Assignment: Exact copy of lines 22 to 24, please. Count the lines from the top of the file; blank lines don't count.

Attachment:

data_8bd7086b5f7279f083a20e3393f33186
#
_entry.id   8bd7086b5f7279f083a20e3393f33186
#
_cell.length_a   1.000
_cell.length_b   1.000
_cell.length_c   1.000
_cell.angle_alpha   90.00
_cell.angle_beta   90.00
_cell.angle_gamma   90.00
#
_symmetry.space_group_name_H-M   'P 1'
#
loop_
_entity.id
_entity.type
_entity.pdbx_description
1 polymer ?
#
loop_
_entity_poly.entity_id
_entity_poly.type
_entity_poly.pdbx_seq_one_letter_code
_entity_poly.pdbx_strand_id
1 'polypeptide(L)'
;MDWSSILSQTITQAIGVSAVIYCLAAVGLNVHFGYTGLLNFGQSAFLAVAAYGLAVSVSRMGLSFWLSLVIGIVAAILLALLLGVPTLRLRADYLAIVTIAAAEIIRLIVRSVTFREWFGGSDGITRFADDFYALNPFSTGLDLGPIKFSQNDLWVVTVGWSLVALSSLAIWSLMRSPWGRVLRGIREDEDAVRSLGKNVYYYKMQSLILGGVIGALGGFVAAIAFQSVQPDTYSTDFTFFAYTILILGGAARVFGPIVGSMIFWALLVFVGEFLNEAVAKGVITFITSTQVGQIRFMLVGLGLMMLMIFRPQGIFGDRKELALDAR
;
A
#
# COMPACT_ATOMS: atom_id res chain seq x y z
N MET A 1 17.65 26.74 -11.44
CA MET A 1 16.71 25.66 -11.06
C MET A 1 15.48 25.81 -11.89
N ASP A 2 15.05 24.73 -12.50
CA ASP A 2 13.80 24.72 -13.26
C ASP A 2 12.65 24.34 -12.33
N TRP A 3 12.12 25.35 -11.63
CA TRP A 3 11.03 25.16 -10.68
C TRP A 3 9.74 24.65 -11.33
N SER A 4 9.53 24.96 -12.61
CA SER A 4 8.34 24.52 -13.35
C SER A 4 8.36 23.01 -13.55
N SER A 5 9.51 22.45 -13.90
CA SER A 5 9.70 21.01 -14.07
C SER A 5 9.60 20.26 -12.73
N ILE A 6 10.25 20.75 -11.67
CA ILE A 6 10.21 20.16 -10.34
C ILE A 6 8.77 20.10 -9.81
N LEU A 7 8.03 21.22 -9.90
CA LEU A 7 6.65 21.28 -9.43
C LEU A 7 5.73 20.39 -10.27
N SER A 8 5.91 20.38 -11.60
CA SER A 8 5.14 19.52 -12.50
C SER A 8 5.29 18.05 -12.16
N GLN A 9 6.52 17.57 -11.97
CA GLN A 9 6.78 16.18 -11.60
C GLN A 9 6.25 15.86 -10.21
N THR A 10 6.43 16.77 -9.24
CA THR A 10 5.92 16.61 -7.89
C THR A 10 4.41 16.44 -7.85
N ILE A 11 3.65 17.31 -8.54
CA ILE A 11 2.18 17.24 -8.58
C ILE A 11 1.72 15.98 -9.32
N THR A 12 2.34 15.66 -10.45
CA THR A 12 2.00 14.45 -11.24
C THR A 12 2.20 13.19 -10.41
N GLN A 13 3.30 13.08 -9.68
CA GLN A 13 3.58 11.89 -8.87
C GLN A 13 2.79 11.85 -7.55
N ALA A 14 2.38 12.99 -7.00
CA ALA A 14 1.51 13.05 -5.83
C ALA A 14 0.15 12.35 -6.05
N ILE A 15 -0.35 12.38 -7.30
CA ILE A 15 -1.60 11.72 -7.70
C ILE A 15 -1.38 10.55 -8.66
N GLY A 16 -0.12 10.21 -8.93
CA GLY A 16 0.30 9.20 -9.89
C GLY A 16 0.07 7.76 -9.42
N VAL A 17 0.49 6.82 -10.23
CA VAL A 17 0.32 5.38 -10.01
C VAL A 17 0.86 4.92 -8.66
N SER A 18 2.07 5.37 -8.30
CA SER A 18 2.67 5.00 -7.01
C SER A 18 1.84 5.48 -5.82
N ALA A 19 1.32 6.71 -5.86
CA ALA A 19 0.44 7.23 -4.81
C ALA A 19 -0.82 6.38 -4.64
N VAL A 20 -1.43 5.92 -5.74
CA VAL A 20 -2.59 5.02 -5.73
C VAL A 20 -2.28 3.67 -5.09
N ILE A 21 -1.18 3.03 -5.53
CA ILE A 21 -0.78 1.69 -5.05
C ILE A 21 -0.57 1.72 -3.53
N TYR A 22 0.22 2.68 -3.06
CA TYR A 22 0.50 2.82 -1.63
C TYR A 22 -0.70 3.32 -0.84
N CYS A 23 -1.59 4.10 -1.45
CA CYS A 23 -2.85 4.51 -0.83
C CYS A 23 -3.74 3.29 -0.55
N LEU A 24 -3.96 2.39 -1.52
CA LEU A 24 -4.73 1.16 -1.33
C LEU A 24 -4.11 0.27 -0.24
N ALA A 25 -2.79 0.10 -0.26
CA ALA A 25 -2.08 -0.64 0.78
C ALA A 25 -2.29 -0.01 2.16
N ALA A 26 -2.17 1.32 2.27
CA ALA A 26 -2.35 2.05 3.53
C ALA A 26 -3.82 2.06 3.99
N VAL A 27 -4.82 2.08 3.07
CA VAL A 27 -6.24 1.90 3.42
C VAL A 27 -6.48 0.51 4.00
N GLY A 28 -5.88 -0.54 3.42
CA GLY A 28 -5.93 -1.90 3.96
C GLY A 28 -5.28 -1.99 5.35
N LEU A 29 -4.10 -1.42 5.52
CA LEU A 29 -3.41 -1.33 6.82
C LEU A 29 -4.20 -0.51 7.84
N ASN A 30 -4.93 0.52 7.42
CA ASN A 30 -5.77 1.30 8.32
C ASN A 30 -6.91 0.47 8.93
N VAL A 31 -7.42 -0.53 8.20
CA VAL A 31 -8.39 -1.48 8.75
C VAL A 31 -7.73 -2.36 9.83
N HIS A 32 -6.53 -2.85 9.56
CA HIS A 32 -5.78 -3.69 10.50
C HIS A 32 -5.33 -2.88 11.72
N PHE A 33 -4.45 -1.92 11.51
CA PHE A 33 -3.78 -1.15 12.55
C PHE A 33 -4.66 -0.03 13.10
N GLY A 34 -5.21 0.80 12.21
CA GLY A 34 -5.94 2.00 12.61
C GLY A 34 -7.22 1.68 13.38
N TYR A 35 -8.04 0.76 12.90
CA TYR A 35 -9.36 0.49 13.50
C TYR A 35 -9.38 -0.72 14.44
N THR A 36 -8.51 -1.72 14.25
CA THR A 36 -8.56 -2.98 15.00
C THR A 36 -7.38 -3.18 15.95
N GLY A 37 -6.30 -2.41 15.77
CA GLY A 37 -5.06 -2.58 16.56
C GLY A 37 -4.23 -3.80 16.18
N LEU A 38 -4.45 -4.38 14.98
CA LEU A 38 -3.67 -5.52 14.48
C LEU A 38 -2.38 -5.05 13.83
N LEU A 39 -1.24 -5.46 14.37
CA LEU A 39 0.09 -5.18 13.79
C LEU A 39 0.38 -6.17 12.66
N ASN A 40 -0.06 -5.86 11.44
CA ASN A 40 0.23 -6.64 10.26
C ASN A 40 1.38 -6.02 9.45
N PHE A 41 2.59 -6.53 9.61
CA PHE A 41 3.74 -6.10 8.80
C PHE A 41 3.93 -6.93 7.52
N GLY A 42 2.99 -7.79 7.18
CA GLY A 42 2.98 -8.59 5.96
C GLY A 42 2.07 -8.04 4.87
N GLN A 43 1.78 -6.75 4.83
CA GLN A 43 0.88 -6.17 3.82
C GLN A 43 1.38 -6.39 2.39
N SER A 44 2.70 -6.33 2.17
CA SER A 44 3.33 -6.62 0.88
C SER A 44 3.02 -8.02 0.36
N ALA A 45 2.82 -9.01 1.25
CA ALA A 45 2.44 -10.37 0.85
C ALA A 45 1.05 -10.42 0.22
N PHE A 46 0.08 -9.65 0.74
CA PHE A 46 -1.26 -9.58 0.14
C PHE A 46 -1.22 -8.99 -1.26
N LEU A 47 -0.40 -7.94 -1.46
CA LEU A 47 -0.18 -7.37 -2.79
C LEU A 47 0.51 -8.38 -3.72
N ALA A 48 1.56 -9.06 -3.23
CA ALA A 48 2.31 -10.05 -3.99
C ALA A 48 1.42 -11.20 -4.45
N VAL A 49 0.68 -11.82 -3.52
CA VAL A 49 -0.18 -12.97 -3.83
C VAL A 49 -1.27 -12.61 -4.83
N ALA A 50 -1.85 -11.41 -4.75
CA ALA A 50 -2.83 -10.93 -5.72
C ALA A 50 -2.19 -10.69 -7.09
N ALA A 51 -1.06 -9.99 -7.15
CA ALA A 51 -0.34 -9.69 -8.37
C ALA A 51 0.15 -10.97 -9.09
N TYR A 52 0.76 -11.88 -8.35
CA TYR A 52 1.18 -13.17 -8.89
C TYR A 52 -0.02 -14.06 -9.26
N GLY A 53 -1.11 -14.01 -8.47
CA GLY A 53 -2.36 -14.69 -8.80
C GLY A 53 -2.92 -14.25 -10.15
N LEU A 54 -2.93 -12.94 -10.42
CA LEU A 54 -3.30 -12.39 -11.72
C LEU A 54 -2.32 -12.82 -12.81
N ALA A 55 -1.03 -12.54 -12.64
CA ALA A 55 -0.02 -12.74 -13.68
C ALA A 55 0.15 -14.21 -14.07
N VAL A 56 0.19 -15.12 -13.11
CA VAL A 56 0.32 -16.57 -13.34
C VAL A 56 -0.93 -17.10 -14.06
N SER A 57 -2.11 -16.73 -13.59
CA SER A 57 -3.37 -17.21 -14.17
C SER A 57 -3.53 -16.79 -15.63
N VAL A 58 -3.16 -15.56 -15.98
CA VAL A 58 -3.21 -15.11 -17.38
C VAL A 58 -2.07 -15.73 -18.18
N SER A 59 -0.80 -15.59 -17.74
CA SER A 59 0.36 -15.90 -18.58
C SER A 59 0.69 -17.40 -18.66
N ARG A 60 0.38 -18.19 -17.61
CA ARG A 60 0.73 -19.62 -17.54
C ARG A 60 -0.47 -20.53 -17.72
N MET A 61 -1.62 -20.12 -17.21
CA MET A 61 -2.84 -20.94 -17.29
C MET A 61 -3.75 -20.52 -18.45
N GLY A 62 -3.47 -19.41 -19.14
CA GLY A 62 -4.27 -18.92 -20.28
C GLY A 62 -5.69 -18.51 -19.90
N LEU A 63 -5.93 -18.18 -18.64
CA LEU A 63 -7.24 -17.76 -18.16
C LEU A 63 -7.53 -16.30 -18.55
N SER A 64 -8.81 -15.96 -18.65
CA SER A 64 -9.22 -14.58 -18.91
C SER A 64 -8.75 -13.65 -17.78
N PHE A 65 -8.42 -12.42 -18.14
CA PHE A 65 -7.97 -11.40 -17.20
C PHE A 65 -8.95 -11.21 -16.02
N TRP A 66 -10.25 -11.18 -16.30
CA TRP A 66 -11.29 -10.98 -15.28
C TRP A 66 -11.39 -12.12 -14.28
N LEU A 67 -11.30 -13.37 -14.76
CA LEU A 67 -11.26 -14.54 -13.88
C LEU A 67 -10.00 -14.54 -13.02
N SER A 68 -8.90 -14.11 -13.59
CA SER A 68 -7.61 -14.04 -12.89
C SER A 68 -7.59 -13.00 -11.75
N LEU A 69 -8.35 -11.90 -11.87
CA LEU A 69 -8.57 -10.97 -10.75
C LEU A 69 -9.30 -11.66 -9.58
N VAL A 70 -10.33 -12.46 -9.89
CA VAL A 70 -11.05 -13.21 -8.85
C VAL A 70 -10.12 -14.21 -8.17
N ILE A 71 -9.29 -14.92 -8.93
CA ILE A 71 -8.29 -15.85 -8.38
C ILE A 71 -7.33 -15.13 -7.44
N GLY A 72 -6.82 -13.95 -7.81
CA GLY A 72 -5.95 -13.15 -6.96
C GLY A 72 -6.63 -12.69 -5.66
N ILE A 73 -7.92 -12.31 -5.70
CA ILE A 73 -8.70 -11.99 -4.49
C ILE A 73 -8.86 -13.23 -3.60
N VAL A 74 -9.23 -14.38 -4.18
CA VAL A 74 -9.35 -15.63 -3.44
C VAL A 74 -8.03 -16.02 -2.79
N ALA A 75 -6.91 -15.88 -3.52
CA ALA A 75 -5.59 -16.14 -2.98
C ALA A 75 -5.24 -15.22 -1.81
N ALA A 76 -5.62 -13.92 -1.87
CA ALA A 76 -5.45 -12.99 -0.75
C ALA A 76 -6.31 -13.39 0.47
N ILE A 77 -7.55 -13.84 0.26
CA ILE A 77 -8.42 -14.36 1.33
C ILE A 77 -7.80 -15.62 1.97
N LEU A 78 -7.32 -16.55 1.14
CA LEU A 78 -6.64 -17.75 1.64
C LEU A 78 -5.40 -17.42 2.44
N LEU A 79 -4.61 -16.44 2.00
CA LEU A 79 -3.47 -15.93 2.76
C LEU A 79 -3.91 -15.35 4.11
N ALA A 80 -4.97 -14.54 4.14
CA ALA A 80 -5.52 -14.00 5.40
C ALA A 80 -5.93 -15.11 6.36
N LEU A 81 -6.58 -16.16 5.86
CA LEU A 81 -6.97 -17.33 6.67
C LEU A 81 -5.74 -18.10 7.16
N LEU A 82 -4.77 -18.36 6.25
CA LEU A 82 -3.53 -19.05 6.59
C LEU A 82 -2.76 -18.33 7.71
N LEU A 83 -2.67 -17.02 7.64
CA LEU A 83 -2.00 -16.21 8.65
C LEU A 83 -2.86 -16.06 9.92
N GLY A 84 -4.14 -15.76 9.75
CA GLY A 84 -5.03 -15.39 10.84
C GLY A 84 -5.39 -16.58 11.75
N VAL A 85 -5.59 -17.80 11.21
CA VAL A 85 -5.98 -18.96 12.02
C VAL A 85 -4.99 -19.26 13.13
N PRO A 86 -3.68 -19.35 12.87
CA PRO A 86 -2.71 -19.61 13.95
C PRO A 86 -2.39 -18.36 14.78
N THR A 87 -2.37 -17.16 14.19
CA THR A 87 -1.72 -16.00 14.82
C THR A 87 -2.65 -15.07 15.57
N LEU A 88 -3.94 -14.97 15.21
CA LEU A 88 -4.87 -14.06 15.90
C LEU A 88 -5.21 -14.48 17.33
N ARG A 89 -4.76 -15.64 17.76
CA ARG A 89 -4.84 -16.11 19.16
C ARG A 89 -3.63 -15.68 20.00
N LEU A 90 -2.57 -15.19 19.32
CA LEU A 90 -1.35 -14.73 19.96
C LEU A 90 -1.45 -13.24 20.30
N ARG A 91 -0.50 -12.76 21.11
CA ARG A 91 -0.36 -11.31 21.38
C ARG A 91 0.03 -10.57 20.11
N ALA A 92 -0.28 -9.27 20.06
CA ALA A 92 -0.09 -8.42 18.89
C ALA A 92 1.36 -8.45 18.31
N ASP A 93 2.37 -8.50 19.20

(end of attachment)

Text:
_entity_poly.type
_entity_poly.pdbx_seq_one_letter_code
_entity_poly.pdbx_strand_id